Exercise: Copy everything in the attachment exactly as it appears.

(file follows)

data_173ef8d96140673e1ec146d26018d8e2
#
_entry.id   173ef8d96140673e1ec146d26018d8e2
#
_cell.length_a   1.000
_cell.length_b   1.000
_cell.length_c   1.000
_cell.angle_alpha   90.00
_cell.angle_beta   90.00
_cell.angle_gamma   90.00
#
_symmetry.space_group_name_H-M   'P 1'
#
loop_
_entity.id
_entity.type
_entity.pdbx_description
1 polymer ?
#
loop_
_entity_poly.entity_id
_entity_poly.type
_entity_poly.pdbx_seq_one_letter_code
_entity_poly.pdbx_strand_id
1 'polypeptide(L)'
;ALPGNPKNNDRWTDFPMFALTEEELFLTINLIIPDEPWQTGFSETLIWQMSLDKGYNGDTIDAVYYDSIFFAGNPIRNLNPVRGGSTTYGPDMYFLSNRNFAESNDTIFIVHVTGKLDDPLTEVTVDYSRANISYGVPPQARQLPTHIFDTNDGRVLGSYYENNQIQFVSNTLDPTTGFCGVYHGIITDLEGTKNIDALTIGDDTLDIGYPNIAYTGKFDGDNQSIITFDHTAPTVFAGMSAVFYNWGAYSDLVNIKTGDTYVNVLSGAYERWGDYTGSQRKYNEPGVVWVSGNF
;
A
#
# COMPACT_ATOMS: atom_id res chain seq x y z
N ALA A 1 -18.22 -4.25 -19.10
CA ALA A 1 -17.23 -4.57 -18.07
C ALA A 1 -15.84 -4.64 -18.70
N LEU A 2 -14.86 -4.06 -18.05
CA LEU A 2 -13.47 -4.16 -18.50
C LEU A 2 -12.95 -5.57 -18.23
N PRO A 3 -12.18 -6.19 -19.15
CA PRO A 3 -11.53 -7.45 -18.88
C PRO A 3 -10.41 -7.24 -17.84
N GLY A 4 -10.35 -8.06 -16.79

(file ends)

data_173ef8d96140673e1ec146d26018d8e2
#
_entry.id   173ef8d96140673e1ec146d26018d8e2
#
_cell.length_a   1.000
_cell.length_b   1.000
_cell.length_c   1.000
_cell.angle_alpha   90.00
_cell.angle_beta   90.00
_cell.angle_gamma   90.00
#
_symmetry.space_group_name_H-M   'P 1'
#
loop_
_entity.id
_entity.type
_entity.pdbx_description
1 polymer ?
#
loop_
_entity_poly.entity_id
_entity_poly.type
_entity_poly.pdbx_seq_one_letter_code
_entity_poly.pdbx_strand_id
1 'polypeptide(L)'
;ALPGNPKNNDRWTDFPMFALTEEELFLTINLIIPDEPWQTGFSETLIWQMSLDKGYNGDTIDAVYYDSIFFAGNPIRNLNPVRGGSTTYGPDMYFLSNRNFAESNDTIFIVHVTGKLDDPLTEVTVDYSRANISYGVPPQARQLPTHIFDTNDGRVLGSYYENNQIQFVSNTLDPTTGFCGVYHGIITDLEGTKNIDALTIGDDTLDIGYPNIAYTGKFDGDNQSIITFDHTAPTVFAGMSAVFYNWGAYSDLVNIKTGDTYVNVLSGAYERWGDYTGSQRKYNEPGVVWVSGNF
;
A
#
# COMPACT_ATOMS: atom_id res chain seq x y z
N ALA A 1 -18.22 -4.25 -19.10
CA ALA A 1 -17.23 -4.57 -18.07
C ALA A 1 -15.84 -4.64 -18.70
N LEU A 2 -14.86 -4.06 -18.05
CA LEU A 2 -13.47 -4.16 -18.50
C LEU A 2 -12.95 -5.57 -18.23
N PRO A 3 -12.18 -6.19 -19.15
CA PRO A 3 -11.53 -7.45 -18.88
C PRO A 3 -10.41 -7.24 -17.84
N GLY A 4 -10.35 -8.06 -16.79